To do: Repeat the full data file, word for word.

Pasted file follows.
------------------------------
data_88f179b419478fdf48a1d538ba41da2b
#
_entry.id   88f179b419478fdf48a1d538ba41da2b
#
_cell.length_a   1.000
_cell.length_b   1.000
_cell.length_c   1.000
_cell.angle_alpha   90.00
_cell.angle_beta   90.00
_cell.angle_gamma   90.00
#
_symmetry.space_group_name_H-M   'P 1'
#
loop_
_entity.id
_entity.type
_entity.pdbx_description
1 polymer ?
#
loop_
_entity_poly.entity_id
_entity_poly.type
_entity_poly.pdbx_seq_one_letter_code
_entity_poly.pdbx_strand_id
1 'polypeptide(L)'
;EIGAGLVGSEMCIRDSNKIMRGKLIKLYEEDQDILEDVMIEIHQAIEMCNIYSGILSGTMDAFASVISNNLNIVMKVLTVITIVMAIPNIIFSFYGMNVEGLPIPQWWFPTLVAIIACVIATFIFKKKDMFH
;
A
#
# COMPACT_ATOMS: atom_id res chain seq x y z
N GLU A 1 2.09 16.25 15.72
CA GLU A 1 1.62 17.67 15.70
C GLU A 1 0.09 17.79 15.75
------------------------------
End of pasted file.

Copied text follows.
data_88f179b419478fdf48a1d538ba41da2b
#
_entry.id   88f179b419478fdf48a1d538ba41da2b
#
_cell.length_a   1.000
_cell.length_b   1.000
_cell.length_c   1.000
_cell.angle_alpha   90.00
_cell.angle_beta   90.00
_cell.angle_gamma   90.00
#
_symmetry.space_group_name_H-M   'P 1'
#
loop_
_entity.id
_entity.type
_entity.pdbx_description
1 polymer ?
#
loop_
_entity_poly.entity_id
_entity_poly.type
_entity_poly.pdbx_seq_one_letter_code
_entity_poly.pdbx_strand_id
1 'polypeptide(L)'
;EIGAGLVGSEMCIRDSNKIMRGKLIKLYEEDQDILEDVMIEIHQAIEMCNIYSGILSGTMDAFASVISNNLNIVMKVLTVITIVMAIPNIIFSFYGMNVEGLPIPQWWFPTLVAIIACVIATFIFKKKDMFH
;
A
#
# COMPACT_ATOMS: atom_id res chain seq x y z
N GLU A 1 2.09 16.25 15.72
CA GLU A 1 1.62 17.67 15.70
C GLU A 1 0.09 17.79 15.75